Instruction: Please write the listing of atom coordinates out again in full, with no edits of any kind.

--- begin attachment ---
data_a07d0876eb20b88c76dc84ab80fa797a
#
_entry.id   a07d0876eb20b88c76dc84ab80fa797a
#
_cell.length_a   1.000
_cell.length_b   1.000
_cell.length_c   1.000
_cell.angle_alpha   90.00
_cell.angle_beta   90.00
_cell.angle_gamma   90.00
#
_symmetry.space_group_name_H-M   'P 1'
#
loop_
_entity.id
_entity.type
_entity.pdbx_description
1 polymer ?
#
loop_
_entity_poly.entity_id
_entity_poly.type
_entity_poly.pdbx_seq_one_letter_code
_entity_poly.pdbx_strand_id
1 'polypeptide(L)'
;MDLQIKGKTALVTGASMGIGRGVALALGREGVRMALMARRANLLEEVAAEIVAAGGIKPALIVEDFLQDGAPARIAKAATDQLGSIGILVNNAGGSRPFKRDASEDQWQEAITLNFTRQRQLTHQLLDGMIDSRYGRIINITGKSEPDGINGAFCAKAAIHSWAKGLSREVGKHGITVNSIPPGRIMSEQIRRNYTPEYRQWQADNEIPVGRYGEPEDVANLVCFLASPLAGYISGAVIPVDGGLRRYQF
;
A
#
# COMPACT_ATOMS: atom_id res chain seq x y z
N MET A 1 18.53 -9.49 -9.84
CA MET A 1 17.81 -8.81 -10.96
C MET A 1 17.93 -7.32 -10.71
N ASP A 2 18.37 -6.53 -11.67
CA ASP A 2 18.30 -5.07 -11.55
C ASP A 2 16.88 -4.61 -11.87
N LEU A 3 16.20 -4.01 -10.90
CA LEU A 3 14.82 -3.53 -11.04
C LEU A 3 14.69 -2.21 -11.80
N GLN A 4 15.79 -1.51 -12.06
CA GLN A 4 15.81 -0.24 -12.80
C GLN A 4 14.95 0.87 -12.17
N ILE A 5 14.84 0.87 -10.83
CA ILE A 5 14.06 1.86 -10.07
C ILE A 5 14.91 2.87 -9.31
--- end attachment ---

data_a07d0876eb20b88c76dc84ab80fa797a
#
_entry.id   a07d0876eb20b88c76dc84ab80fa797a
#
_cell.length_a   1.000
_cell.length_b   1.000
_cell.length_c   1.000
_cell.angle_alpha   90.00
_cell.angle_beta   90.00
_cell.angle_gamma   90.00
#
_symmetry.space_group_name_H-M   'P 1'
#
loop_
_entity.id
_entity.type
_entity.pdbx_description
1 polymer ?
#
loop_
_entity_poly.entity_id
_entity_poly.type
_entity_poly.pdbx_seq_one_letter_code
_entity_poly.pdbx_strand_id
1 'polypeptide(L)'
;MDLQIKGKTALVTGASMGIGRGVALALGREGVRMALMARRANLLEEVAAEIVAAGGIKPALIVEDFLQDGAPARIAKAATDQLGSIGILVNNAGGSRPFKRDASEDQWQEAITLNFTRQRQLTHQLLDGMIDSRYGRIINITGKSEPDGINGAFCAKAAIHSWAKGLSREVGKHGITVNSIPPGRIMSEQIRRNYTPEYRQWQADNEIPVGRYGEPEDVANLVCFLASPLAGYISGAVIPVDGGLRRYQF
;
A
#
# COMPACT_ATOMS: atom_id res chain seq x y z
N MET A 1 18.53 -9.49 -9.84
CA MET A 1 17.81 -8.81 -10.96
C MET A 1 17.93 -7.32 -10.71
N ASP A 2 18.37 -6.53 -11.67
CA ASP A 2 18.30 -5.07 -11.55
C ASP A 2 16.88 -4.61 -11.87
N LEU A 3 16.20 -4.01 -10.90
CA LEU A 3 14.82 -3.53 -11.04
C LEU A 3 14.69 -2.21 -11.80
N GLN A 4 15.79 -1.51 -12.06
CA GLN A 4 15.81 -0.24 -12.80
C GLN A 4 14.95 0.87 -12.17
N ILE A 5 14.84 0.87 -10.83
CA ILE A 5 14.06 1.86 -10.07
C ILE A 5 14.91 2.87 -9.31